6 am. November 10th. Silence. Solitude.
I creep around my room in the worshipful dark, lighting beeswax candles and placing the last of the season’s peach dahlias on the windowsill altar. The first real fog of the season has newly landed on the hills outside the window.
For this moment, before the fog lifts, I embrace this inner sanctum.
There’s a big breath and a sigh as I surrender to a deeper peace than I have felt for months.
I create a little altar for the family cabin which burned to the ground on Labor Day:
And then I remember what I’ve forgotten during the tumult and strife of recent life. Something ancient and deep and comforting. A peace that has been here all along, beneath the screaming headlines and the pandemic fear. And like a spell has been broken, here I am, with all my parts. I am Re-membered.
The Remembering Thing is big enough to be the basis of ritual in nearly every world religion. It’s the prime directive that enables the words of sages to resonate through the ages.
I understand this now in a whole new way. So much is forgotten when I’m in reactivity, no matter what spiritual tools I use to maintain peace of mind. And so, today, this morning, I’m welcoming myself back home with an act of remembrance, perhaps as simple as lighting a candle. Or creating a little altar to remember something I loved and lost.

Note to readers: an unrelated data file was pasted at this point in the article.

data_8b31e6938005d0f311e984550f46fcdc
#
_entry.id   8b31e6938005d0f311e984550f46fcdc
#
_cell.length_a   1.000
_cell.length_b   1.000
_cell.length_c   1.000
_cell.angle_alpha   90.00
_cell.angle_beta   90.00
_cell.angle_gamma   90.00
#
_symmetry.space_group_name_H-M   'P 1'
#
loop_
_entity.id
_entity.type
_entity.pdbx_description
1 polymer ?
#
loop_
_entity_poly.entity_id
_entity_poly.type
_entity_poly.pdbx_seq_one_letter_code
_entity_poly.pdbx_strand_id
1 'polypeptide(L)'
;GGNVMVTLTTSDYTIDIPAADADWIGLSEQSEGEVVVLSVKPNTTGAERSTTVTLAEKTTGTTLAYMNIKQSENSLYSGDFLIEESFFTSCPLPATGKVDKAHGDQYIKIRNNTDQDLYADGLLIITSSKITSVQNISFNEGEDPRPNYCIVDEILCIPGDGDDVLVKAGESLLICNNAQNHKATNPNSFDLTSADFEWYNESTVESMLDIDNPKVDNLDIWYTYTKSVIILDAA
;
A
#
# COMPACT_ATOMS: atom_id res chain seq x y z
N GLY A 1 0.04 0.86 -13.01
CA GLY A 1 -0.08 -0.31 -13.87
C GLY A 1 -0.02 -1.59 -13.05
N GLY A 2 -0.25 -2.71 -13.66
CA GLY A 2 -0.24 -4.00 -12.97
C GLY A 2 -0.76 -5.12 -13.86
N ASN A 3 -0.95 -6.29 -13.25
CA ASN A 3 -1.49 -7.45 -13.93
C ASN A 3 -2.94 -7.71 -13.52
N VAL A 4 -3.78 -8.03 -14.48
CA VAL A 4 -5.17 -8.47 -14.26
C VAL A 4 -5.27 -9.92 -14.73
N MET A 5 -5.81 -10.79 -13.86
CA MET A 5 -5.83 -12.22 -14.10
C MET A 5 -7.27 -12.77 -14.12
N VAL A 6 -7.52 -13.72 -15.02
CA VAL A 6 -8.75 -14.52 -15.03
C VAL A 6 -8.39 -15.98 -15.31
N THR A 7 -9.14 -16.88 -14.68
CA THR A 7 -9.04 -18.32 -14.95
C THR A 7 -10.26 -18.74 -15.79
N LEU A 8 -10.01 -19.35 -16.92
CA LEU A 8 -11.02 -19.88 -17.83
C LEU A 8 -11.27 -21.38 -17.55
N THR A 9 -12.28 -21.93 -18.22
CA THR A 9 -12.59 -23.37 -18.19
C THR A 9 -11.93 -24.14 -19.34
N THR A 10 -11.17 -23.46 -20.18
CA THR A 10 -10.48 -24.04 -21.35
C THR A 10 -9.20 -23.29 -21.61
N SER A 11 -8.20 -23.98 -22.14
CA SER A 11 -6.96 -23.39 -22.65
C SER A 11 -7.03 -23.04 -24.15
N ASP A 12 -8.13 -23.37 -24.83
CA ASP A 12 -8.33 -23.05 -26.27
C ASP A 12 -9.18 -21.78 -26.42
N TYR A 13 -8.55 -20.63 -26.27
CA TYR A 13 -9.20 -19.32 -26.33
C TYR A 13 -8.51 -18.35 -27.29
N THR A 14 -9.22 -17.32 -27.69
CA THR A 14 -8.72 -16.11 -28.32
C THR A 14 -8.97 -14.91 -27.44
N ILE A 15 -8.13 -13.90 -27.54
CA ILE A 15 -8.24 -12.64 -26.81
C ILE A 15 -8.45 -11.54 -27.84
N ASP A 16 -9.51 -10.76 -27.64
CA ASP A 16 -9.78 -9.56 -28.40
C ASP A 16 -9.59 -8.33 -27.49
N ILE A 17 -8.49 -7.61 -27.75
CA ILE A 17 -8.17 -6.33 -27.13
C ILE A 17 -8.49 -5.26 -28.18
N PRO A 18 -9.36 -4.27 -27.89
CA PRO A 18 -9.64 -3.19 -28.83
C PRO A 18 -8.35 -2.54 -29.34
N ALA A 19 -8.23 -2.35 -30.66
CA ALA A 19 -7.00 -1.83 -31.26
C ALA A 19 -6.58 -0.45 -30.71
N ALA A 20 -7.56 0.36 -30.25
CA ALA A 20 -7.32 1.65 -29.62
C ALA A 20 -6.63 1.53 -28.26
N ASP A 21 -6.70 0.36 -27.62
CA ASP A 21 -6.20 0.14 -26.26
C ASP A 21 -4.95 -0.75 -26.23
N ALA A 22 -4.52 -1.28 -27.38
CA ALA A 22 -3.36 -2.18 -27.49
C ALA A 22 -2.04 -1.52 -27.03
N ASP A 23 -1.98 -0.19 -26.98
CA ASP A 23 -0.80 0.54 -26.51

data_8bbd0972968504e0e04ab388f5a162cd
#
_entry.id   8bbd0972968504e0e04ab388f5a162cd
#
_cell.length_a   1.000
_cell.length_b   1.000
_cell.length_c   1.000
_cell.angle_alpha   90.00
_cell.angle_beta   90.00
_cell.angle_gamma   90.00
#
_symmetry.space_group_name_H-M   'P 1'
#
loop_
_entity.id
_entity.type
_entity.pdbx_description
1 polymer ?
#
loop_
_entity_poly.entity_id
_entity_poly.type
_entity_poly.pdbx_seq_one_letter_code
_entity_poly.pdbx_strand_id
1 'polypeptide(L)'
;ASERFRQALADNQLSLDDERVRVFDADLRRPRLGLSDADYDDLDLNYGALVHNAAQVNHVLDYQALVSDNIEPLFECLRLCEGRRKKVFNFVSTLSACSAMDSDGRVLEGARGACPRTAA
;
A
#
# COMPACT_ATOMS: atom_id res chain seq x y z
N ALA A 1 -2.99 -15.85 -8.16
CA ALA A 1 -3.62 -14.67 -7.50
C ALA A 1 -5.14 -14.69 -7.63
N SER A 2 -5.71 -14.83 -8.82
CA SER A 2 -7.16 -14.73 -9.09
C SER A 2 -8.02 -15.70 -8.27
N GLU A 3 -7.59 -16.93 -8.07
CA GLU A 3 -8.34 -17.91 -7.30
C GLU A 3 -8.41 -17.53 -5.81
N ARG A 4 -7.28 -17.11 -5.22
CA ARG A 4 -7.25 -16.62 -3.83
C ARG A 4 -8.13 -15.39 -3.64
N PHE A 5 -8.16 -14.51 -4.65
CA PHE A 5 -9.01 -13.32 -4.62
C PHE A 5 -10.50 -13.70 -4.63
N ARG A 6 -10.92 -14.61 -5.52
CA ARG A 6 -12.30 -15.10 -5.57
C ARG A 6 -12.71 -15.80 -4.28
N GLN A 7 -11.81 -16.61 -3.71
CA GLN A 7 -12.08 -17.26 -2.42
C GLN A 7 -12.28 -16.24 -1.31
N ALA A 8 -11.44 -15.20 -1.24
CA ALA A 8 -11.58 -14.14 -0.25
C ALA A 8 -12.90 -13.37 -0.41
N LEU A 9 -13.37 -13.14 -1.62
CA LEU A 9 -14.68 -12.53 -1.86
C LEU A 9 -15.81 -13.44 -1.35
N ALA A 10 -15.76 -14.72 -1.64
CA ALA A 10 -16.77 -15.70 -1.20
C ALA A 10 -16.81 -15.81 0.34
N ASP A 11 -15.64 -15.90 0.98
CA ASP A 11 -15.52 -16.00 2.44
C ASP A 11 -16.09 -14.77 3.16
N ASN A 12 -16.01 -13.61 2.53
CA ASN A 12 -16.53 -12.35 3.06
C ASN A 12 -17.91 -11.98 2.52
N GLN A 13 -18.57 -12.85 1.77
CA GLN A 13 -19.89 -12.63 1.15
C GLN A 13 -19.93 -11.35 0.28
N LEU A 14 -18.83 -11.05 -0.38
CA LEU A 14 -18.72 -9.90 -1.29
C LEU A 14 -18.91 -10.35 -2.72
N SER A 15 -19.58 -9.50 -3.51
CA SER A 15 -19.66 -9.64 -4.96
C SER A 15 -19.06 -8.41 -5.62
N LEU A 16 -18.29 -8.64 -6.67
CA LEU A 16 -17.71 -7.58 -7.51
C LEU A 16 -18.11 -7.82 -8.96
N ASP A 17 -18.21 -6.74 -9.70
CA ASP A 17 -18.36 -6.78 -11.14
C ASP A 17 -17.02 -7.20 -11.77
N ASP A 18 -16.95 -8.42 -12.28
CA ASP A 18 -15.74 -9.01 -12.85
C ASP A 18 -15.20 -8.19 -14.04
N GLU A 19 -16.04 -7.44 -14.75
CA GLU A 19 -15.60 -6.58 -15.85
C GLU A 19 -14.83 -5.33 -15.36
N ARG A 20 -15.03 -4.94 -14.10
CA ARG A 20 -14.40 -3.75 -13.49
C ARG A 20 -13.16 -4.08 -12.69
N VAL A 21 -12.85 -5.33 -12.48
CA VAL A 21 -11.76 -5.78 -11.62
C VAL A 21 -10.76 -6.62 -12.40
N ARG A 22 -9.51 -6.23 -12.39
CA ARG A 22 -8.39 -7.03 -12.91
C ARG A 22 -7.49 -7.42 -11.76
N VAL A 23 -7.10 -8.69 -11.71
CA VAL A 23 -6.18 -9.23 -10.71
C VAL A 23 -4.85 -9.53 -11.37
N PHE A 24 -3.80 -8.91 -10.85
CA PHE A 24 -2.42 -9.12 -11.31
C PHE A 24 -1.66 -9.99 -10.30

Because fall is the time for remembering what we have, what we’ve lost, and what is never truly gone.
(for Breitenbush, 2020 )
They say the firestorm took the Sanctuary.
The vaulted wooden arches, the soft carpet
built to receive the deep bows of a child,
windows opening to the sound of
roaring river in the gully below.
The setting small enough for quiet whispers
Or the sound of voices meeting voices in song
Yet big enough for rampant drumming,
under tall tall trees and blue bowl sky.
Here this winter morning,
within this home sanctuary,
the big beyond exposes herself,
draped not in smoke but only a mauve whisp of cloud.
Here the slow dawn reveals
glimpses of the great beauty.
Here candles greet morning light,
gently waking up the far hillside.
And love of what was shines bright,
Tucked close in this heart
and in little altars Everywhere.